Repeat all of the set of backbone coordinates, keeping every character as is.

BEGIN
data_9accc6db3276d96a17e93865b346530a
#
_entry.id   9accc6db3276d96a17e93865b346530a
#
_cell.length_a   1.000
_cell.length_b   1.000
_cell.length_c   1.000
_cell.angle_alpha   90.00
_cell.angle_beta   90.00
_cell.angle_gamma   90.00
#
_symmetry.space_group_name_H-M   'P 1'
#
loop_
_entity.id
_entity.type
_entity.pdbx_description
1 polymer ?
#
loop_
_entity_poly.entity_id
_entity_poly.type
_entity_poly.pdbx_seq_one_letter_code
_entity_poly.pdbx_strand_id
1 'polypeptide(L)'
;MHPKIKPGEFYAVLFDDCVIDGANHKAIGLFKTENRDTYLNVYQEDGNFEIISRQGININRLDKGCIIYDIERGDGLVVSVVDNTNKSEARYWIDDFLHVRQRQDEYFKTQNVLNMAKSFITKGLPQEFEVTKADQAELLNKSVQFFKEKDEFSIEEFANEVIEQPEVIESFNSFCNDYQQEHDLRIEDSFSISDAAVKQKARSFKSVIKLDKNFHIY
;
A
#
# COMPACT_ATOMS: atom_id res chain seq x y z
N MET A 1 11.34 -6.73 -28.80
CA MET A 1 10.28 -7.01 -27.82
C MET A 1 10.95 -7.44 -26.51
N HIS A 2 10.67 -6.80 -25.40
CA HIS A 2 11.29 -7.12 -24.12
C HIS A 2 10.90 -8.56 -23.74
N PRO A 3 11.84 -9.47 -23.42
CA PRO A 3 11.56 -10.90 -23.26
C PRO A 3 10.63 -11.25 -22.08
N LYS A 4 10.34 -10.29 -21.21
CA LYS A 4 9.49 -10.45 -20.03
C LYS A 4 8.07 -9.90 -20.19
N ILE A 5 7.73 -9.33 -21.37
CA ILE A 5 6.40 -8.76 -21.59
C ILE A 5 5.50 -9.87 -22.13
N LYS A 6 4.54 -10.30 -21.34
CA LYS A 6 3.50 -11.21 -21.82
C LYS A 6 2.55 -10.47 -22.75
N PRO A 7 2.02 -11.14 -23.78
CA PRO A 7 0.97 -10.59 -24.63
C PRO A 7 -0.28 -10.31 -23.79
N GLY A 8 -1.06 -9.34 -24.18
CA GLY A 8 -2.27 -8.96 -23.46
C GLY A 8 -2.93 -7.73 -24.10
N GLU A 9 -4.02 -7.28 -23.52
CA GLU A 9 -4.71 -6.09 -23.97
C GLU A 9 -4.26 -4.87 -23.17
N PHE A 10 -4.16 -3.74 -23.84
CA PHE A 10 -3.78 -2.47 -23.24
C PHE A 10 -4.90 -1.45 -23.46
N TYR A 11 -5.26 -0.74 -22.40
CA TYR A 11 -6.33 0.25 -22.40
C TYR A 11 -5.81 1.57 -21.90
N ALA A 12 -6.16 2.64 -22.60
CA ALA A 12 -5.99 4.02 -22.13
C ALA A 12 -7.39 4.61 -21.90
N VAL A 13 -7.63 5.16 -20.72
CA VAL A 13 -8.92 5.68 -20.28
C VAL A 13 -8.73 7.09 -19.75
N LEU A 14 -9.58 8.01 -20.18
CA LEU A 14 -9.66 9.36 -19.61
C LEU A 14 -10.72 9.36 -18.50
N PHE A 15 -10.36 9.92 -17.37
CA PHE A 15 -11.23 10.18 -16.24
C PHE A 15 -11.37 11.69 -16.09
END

data_9accc6db3276d96a17e93865b346530a
#
_entry.id   9accc6db3276d96a17e93865b346530a
#
_cell.length_a   1.000
_cell.length_b   1.000
_cell.length_c   1.000
_cell.angle_alpha   90.00
_cell.angle_beta   90.00
_cell.angle_gamma   90.00
#
_symmetry.space_group_name_H-M   'P 1'
#
loop_
_entity.id
_entity.type
_entity.pdbx_description
1 polymer ?
#
loop_
_entity_poly.entity_id
_entity_poly.type
_entity_poly.pdbx_seq_one_letter_code
_entity_poly.pdbx_strand_id
1 'polypeptide(L)'
;MHPKIKPGEFYAVLFDDCVIDGANHKAIGLFKTENRDTYLNVYQEDGNFEIISRQGININRLDKGCIIYDIERGDGLVVSVVDNTNKSEARYWIDDFLHVRQRQDEYFKTQNVLNMAKSFITKGLPQEFEVTKADQAELLNKSVQFFKEKDEFSIEEFANEVIEQPEVIESFNSFCNDYQQEHDLRIEDSFSISDAAVKQKARSFKSVIKLDKNFHIY
;
A
#
# COMPACT_ATOMS: atom_id res chain seq x y z
N MET A 1 11.34 -6.73 -28.80
CA MET A 1 10.28 -7.01 -27.82
C MET A 1 10.95 -7.44 -26.51
N HIS A 2 10.67 -6.80 -25.40
CA HIS A 2 11.29 -7.12 -24.12
C HIS A 2 10.90 -8.56 -23.74
N PRO A 3 11.84 -9.47 -23.42
CA PRO A 3 11.56 -10.90 -23.26
C PRO A 3 10.63 -11.25 -22.08
N LYS A 4 10.34 -10.29 -21.21
CA LYS A 4 9.49 -10.45 -20.03
C LYS A 4 8.07 -9.90 -20.19
N ILE A 5 7.73 -9.33 -21.37
CA ILE A 5 6.40 -8.76 -21.59
C ILE A 5 5.50 -9.87 -22.13
N LYS A 6 4.54 -10.30 -21.34
CA LYS A 6 3.50 -11.21 -21.82
C LYS A 6 2.55 -10.47 -22.75
N PRO A 7 2.02 -11.14 -23.78
CA PRO A 7 0.97 -10.59 -24.63
C PRO A 7 -0.28 -10.31 -23.79
N GLY A 8 -1.06 -9.34 -24.18
CA GLY A 8 -2.27 -8.96 -23.46
C GLY A 8 -2.93 -7.73 -24.10
N GLU A 9 -4.02 -7.28 -23.52
CA GLU A 9 -4.71 -6.09 -23.97
C GLU A 9 -4.26 -4.87 -23.17
N PHE A 10 -4.16 -3.74 -23.84
CA PHE A 10 -3.78 -2.47 -23.24
C PHE A 10 -4.90 -1.45 -23.46
N TYR A 11 -5.26 -0.74 -22.40
CA TYR A 11 -6.33 0.25 -22.40
C TYR A 11 -5.81 1.57 -21.90
N ALA A 12 -6.16 2.64 -22.60
CA ALA A 12 -5.99 4.02 -22.13
C ALA A 12 -7.39 4.61 -21.90
N VAL A 13 -7.63 5.16 -20.72
CA VAL A 13 -8.92 5.68 -20.28
C VAL A 13 -8.73 7.09 -19.75
N LEU A 14 -9.58 8.01 -20.18
CA LEU A 14 -9.66 9.36 -19.61
C LEU A 14 -10.72 9.36 -18.50
N PHE A 15 -10.36 9.92 -17.37
CA PHE A 15 -11.23 10.18 -16.24
C PHE A 15 -11.37 11.69 -16.09